Thursday, 17 September 2015

To die will be an awfully big adventure

Me, Earl & the Dying Girl is a quirky movie that will have a special delight for all movie buffs as it centres on the hero of the story making a film for a young cancer sufferer. High school student Greg makes parodies of films with his 'co-worker' (not friend) Earl. I am envious of Greg & Earl: if I were a student again, would probably be making movies like them.

There are so many 'teen on a journey to discovery' movies about these days and it would be easy to dismiss this as yet another one. What marks this one out is the way the narrative plays with the audience and takes a jagged line towards its poignant and uplifting conclusion. And the acting is about as naturalistic as you can get. This is a movie to see.

Whilst at university, I once spent several lunchtimes arguing with a couple of cybernetics students about whether there would ever be artificial intelligence that was superior to humans. I think I won the debate by stating that our mortality will always give us the edge. (Perhaps one of them then went off to write the Terminator series of films... or was it the Matrix?!)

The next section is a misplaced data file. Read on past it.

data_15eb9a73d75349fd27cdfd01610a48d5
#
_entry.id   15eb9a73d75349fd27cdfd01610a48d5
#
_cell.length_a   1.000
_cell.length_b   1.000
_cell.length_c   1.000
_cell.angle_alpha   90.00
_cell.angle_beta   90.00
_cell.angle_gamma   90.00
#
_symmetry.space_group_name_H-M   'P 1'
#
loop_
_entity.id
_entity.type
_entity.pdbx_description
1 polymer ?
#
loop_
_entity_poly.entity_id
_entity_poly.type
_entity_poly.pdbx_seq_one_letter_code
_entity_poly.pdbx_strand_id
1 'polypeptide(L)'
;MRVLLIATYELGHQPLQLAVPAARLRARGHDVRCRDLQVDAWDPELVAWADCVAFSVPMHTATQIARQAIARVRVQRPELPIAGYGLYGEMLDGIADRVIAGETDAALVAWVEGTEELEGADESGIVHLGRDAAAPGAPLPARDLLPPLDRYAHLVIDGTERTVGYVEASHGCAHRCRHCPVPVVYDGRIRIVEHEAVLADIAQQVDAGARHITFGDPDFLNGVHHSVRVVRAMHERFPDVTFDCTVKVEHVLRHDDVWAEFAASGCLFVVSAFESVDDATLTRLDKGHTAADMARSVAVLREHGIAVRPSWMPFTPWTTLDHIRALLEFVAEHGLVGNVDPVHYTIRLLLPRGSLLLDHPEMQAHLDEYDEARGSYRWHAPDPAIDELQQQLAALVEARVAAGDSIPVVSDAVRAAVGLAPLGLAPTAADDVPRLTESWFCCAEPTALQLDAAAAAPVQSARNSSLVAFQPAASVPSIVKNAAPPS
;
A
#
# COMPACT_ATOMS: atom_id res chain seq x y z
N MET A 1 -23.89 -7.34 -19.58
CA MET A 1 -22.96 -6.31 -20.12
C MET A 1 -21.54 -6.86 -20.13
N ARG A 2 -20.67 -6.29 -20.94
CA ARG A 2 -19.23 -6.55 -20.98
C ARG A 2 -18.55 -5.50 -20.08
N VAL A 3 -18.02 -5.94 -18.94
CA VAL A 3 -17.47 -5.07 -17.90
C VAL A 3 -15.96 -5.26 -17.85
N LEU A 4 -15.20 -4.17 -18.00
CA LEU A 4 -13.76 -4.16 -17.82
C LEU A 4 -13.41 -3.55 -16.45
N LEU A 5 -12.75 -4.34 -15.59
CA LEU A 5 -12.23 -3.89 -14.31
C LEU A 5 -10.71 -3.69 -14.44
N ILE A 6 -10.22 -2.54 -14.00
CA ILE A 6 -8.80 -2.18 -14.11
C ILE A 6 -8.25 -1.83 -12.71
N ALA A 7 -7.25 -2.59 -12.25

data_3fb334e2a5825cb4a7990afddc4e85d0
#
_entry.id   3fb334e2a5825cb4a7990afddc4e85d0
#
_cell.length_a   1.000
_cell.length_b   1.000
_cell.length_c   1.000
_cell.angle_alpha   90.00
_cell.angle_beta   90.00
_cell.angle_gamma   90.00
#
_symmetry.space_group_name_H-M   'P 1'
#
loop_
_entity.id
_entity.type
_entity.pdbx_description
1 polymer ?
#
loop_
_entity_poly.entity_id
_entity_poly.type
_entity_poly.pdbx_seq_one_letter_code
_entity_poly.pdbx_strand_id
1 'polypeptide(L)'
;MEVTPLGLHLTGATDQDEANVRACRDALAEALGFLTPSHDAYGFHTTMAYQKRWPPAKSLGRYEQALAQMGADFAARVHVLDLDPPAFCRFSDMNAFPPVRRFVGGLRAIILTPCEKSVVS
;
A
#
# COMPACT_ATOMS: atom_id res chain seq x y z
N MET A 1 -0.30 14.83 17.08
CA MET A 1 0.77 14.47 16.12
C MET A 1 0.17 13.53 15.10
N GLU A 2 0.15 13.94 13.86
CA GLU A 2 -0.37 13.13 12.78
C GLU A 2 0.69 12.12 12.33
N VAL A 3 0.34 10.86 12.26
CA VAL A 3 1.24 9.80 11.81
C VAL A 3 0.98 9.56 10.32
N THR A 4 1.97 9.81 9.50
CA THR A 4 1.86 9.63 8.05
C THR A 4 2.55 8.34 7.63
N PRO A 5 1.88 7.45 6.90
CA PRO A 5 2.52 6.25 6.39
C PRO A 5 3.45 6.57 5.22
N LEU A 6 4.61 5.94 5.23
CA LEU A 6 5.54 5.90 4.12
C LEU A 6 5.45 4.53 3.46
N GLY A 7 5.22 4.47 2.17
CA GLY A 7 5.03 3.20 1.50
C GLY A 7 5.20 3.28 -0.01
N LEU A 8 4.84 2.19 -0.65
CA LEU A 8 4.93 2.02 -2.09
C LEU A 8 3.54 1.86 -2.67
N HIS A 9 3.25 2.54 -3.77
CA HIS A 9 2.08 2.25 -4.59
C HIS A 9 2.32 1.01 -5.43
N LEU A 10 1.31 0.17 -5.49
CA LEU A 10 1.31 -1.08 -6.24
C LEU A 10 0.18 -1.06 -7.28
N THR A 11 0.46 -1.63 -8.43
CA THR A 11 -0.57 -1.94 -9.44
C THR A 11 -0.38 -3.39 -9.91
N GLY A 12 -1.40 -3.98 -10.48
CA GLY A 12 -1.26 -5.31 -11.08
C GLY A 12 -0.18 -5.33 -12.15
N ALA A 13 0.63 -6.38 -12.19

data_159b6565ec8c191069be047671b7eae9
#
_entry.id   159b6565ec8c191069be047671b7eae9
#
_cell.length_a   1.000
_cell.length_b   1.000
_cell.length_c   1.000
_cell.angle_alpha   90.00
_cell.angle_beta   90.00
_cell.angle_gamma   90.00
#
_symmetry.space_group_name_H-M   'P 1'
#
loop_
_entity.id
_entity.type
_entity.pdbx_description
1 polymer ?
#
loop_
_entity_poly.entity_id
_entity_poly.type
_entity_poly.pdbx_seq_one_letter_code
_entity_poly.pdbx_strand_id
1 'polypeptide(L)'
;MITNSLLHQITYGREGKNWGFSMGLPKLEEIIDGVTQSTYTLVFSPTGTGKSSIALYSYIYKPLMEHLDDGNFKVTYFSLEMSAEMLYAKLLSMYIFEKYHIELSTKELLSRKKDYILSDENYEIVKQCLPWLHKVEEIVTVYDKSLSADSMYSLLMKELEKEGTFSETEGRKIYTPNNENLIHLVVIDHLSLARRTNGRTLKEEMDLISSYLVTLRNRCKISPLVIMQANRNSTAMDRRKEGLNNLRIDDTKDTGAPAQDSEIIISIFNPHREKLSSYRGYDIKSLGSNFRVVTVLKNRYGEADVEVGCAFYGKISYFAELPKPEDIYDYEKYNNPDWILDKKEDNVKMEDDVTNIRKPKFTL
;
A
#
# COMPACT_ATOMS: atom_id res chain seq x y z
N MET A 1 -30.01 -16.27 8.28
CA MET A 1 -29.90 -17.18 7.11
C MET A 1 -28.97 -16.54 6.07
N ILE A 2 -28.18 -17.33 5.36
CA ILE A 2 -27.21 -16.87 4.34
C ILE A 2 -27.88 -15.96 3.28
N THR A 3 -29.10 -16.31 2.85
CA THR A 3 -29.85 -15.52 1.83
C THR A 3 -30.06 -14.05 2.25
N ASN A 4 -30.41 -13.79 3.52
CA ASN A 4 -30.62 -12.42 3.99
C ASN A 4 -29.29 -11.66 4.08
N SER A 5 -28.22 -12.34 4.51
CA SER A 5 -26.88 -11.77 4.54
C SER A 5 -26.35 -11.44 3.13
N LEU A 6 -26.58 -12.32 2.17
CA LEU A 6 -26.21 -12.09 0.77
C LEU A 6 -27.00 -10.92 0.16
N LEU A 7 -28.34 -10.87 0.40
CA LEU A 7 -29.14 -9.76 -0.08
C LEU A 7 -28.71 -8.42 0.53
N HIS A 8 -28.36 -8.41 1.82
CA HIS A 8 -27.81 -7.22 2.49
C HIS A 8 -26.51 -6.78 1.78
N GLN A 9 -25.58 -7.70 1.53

This film is about what happens to your thoughts when you are faced with your own death or indeed the death of someone that you get to know very well. Interesting questions get asked and answered. One of the critical features of leadership is having the capacity to talk about mortality as part of the life of an organisation. Leaders know that sometimes organisations can die. And the threat of this can engineer the kinds of ingenuity and creativity that a company needs to survive in a competitive market place. The leadership judgement comes in how far you push this: go too far and people will fearfully & hopelessly give up. Get it right and people will be inspired to find clever ways to improve.

How far do you push it?


This is Blog 112 in my 2014/2015 series of blogs about leadership ideas to be found in the movies of our time. You can read here as why I began doing this (with an update at the end of 2014). Please subscribe to this blog if you want to read more. Thanks. Click the label 'film' to see all the others.

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